Federal Reserve Chairman Jerome Powell made a statement on Tuesday to say that the central bank would monitor economic conditions and act to maintain the current economic expansion which is near-record breaking.
- Powell spoke in Chicago to say that the outcome of the trade war and other concerning economic headwinds is unclear.
- His statements were relatively broad and in keeping with previous statements regarding the Fed’s flexibility to monetary policy.
- He pointed to the possibility of a recession on the way.
It’s possible that Powell has deliberately kept recent statements vague following criticisms that his remarks had been causing major ripples in the stock market last year. His latest appearance saw him focus on the issue of the trade war, although he also pointed out that government bond yields were behaving in a way consistent with recessionary indicators.
“We do not know how or when these issues will be resolved,” said Powell. “We are closely monitoring the implications of these developments for the U.S. economic outlook and, as always, we will act as appropriate to sustain the expansion, with a strong labor market and inflation near our symmetric 2 percent objective.”
Powell did not comment on the controversial issue of potential rate cuts. While markets are expecting two cuts this year, Fed officials have said that there is no need for a cut. Minutes from the latest FOMC committee meeting show that the committee is taking a patient approach to monetary policy as promised.
Powell pointed out that the low rate environment currently leaves a very small margin within which the Fed can operate before hitting the zero lower bound, the point where the benchmark rate of interest can’t go much lower.
“In short, the proximity of interest rates to the ELB has become the preeminent monetary policy challenge of our time, tainting all manner of issues with ELB risk and imbuing many old challenges with greater significance,” he said.
The Fed faces a problem with inflation, which has yet to sustain at the central bank’s 2% goal. Powell said persistently low inflation could lead to “a difficult-to-arrest downward drift” in expectations.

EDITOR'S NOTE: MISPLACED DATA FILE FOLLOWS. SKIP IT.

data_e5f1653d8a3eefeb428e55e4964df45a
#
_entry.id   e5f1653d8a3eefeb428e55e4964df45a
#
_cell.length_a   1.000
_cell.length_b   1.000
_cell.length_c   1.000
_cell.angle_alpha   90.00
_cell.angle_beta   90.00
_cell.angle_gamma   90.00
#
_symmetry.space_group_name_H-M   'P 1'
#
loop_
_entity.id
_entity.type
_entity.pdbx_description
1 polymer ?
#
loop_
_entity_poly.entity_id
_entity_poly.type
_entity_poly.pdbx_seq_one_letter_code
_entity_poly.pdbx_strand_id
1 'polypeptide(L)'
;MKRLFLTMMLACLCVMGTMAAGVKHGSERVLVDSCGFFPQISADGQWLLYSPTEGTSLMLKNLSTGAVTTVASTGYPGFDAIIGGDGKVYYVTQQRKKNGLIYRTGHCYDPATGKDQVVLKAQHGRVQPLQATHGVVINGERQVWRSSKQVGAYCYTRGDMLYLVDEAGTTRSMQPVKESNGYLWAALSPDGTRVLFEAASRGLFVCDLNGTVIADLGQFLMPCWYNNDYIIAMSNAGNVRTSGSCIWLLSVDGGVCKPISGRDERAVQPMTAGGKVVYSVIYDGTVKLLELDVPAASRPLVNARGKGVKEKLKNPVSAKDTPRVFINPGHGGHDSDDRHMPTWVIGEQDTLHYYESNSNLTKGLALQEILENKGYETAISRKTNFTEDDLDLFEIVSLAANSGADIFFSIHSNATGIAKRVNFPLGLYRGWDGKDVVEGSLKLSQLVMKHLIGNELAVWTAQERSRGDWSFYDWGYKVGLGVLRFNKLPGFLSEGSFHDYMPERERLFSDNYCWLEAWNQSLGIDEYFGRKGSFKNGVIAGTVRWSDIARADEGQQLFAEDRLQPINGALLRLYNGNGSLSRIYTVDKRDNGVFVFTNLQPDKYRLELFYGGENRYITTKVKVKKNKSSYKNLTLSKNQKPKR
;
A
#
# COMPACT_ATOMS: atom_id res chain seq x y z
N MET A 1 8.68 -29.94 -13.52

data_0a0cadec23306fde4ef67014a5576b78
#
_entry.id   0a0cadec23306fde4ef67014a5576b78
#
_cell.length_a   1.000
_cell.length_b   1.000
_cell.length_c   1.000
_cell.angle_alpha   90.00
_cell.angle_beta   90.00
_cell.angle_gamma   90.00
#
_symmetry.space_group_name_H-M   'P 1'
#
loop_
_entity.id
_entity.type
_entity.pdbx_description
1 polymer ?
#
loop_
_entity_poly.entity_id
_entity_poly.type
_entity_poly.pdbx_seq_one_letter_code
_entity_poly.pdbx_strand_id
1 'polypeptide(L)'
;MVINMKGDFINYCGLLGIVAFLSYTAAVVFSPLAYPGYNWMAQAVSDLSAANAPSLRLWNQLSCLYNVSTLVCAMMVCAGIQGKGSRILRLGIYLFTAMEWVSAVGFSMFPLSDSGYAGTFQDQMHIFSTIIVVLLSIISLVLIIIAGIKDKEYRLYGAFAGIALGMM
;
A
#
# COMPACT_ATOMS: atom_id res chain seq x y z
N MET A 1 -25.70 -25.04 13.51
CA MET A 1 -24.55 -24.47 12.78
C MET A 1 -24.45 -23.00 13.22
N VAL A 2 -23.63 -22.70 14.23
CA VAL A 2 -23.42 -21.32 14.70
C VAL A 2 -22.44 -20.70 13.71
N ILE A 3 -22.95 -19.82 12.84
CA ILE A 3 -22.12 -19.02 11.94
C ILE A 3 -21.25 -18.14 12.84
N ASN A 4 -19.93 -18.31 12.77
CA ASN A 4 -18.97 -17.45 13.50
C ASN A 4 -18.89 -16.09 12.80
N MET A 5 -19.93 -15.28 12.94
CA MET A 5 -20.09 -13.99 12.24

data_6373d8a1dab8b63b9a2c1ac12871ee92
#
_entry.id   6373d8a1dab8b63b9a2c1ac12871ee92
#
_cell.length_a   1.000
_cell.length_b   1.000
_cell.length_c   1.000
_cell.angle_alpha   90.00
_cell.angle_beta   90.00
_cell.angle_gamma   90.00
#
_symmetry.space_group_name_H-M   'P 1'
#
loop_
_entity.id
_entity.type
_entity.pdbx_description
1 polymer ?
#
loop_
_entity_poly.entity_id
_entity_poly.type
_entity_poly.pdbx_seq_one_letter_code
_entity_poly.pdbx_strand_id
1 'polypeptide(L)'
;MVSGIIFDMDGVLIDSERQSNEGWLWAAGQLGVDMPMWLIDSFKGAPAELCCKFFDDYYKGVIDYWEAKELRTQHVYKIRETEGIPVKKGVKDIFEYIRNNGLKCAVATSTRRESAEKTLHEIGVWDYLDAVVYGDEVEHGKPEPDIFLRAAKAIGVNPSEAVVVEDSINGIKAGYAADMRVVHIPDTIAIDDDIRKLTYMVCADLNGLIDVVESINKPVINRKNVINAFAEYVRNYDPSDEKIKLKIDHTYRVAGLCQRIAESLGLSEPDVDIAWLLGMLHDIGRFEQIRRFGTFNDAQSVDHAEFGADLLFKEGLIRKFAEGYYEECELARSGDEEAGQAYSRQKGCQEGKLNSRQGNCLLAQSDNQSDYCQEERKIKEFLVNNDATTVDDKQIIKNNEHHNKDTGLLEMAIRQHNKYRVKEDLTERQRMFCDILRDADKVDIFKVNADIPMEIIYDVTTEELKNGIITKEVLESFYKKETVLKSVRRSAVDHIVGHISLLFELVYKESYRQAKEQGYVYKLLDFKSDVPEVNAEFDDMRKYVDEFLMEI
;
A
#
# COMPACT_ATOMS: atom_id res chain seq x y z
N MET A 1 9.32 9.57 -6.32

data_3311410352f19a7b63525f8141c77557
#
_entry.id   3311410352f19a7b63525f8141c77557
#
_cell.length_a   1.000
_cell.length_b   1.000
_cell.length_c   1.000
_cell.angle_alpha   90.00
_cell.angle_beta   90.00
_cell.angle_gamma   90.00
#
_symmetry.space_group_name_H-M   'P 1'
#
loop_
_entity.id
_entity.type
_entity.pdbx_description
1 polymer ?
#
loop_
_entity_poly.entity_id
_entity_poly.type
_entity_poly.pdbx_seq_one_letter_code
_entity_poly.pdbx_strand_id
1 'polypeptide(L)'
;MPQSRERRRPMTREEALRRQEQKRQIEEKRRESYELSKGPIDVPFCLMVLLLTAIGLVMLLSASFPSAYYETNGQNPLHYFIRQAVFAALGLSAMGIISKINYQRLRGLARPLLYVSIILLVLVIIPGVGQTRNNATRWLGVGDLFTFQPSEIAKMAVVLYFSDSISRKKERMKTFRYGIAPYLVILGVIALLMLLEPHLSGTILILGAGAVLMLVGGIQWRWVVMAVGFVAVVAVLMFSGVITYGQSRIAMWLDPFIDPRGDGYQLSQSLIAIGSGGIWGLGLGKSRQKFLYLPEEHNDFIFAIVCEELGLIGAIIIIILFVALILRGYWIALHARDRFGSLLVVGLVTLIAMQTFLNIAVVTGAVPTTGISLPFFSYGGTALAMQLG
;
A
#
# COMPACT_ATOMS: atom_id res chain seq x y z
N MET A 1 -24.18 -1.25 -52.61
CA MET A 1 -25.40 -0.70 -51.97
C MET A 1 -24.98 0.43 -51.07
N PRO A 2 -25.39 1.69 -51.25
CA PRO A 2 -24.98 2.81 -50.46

Powell said the Fed will continue to use tools like near-zero rates and asset purchases when necessary.
“Perhaps it is time to retire the term ‘unconventional’ when referring to tools that were used in the crisis. We know that tools like these are likely to be needed in some form in future ELB spells, which we hope will be rare,” he said.
Powell essentially says the dot plot doesn't work very well in very uncertain times (like the one at the Fed's meeting in two weeks) pic.twitter.com/ifQ7U2NTQy
— Nick Timiraos (@NickTimiraos) June 4, 2019
Royce Mendes, senior economist at CIBC Capital Markets, said that the comments from Powell could be viewed as indicative of a rate cut.
"Since the last Fed meeting on May 1st, trade tensions have increased, causing concern among many officials that the outlook could warrant a rate cut if economic data deteriorate as well," he said.
”Today's commitment from Powell is the strongest indication that his level of concern has increased in recent weeks. The speech only devotes one paragraph to the current situation, with the rest focused on Fed's strategy, tools and communications. Still, it was enough to see yields fall after the text was released."
Spot gold price spiked briefly following comments made by Powell, but has seen little lasting reaction to the news, currently trading at $1,321.43/oz and down 0.10% with a high of $1,329.02/oz and a low of $1,320.69/oz.